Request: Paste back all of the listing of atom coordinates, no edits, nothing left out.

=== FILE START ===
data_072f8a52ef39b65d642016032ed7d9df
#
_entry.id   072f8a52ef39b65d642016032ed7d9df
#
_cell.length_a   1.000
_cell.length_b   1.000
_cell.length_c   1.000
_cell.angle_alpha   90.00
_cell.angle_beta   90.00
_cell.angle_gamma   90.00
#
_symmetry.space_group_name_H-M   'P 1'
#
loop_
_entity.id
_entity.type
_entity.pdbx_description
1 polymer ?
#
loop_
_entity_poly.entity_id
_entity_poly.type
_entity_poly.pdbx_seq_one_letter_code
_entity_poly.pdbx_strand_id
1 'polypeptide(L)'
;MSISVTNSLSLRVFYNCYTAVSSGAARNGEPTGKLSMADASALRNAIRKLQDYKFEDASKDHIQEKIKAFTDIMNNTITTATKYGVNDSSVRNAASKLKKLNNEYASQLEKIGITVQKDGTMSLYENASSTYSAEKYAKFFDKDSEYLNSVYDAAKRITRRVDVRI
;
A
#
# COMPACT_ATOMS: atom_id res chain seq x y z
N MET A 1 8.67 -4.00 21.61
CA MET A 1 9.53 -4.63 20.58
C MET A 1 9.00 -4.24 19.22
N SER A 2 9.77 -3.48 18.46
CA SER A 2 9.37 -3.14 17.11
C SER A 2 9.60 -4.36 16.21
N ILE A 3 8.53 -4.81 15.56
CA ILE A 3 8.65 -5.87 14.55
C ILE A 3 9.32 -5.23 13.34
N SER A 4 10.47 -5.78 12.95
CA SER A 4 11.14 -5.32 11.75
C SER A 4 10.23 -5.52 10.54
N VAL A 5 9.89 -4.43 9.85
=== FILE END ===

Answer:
data_072f8a52ef39b65d642016032ed7d9df
#
_entry.id   072f8a52ef39b65d642016032ed7d9df
#
_cell.length_a   1.000
_cell.length_b   1.000
_cell.length_c   1.000
_cell.angle_alpha   90.00
_cell.angle_beta   90.00
_cell.angle_gamma   90.00
#
_symmetry.space_group_name_H-M   'P 1'
#
loop_
_entity.id
_entity.type
_entity.pdbx_description
1 polymer ?
#
loop_
_entity_poly.entity_id
_entity_poly.type
_entity_poly.pdbx_seq_one_letter_code
_entity_poly.pdbx_strand_id
1 'polypeptide(L)'
;MSISVTNSLSLRVFYNCYTAVSSGAARNGEPTGKLSMADASALRNAIRKLQDYKFEDASKDHIQEKIKAFTDIMNNTITTATKYGVNDSSVRNAASKLKKLNNEYASQLEKIGITVQKDGTMSLYENASSTYSAEKYAKFFDKDSEYLNSVYDAAKRITRRVDVRI
;
A
#
# COMPACT_ATOMS: atom_id res chain seq x y z
N MET A 1 8.67 -4.00 21.61
CA MET A 1 9.53 -4.63 20.58
C MET A 1 9.00 -4.24 19.22
N SER A 2 9.77 -3.48 18.46
CA SER A 2 9.37 -3.14 17.11
C SER A 2 9.60 -4.36 16.21
N ILE A 3 8.53 -4.81 15.56
CA ILE A 3 8.65 -5.87 14.55
C ILE A 3 9.32 -5.23 13.34
N SER A 4 10.47 -5.78 12.95
CA SER A 4 11.14 -5.32 11.75
C SER A 4 10.23 -5.52 10.54
N VAL A 5 9.89 -4.43 9.85